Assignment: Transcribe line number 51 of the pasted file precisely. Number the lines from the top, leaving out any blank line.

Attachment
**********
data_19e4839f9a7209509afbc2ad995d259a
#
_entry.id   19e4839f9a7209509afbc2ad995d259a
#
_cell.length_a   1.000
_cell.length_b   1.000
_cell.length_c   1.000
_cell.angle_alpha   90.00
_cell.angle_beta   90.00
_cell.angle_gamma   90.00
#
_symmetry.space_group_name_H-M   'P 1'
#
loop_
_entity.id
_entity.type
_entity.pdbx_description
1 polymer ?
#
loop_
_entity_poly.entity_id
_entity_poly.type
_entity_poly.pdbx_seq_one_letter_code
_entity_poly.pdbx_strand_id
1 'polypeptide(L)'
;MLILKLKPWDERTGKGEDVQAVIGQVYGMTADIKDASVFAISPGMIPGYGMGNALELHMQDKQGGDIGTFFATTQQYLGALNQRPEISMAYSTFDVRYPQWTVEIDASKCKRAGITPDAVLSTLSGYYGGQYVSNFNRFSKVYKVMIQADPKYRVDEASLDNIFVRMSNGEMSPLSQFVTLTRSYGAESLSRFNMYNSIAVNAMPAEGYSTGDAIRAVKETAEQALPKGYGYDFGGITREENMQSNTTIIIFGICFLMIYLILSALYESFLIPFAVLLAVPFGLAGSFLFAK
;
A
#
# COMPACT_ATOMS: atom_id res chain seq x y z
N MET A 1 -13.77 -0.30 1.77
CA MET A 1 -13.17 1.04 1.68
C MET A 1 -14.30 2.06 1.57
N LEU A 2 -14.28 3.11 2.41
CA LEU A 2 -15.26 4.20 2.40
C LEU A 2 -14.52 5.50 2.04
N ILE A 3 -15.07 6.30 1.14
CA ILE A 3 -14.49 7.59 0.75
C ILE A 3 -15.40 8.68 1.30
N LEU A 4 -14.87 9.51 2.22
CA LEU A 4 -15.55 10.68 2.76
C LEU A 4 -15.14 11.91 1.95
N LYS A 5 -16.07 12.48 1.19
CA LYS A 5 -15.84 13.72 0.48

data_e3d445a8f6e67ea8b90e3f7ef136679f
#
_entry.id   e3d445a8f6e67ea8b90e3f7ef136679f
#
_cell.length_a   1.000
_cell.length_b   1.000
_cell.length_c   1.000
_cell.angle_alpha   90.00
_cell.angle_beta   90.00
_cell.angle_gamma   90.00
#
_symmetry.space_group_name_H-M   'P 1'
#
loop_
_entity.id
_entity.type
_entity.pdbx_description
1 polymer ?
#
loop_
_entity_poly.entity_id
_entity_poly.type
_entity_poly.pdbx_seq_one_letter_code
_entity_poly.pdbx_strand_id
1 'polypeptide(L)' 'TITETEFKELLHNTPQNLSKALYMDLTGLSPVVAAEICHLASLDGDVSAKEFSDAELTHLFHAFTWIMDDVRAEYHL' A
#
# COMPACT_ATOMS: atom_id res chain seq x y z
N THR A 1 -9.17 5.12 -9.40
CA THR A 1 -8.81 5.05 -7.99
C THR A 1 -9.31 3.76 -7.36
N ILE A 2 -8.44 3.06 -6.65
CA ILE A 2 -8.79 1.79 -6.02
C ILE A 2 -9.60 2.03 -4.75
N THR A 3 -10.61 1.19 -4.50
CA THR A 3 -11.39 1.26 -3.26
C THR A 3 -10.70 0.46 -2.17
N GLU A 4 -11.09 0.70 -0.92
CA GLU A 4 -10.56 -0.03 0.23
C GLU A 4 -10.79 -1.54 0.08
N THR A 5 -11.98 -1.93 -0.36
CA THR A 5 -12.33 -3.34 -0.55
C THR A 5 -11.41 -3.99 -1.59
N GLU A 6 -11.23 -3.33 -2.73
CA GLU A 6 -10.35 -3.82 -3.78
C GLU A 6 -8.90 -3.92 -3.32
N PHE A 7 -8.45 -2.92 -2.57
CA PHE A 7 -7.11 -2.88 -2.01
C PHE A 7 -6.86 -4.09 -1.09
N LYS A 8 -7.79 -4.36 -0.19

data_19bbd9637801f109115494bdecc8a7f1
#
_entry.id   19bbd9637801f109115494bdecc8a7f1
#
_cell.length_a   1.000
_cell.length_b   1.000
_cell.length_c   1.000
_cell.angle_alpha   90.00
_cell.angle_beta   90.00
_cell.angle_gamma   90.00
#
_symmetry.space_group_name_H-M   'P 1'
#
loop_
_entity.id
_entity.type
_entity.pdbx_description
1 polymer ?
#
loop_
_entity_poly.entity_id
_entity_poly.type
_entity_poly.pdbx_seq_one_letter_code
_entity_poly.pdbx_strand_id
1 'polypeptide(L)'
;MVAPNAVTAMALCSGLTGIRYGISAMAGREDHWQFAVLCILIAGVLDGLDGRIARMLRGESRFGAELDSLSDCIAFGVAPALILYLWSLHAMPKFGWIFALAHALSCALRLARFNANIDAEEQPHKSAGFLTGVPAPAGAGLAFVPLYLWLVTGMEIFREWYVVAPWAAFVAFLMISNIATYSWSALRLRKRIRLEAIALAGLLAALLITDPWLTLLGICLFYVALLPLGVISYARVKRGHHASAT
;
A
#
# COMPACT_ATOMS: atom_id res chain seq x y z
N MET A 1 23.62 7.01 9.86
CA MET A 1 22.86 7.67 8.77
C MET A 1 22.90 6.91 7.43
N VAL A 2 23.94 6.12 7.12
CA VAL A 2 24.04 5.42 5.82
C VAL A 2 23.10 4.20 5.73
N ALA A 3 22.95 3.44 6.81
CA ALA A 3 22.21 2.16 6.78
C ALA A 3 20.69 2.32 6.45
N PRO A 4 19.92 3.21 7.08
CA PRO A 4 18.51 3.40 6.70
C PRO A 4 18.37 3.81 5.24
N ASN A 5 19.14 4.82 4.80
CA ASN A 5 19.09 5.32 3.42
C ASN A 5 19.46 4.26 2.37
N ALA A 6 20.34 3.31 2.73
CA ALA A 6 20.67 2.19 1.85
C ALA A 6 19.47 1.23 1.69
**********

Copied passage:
_cell.length_c   1.000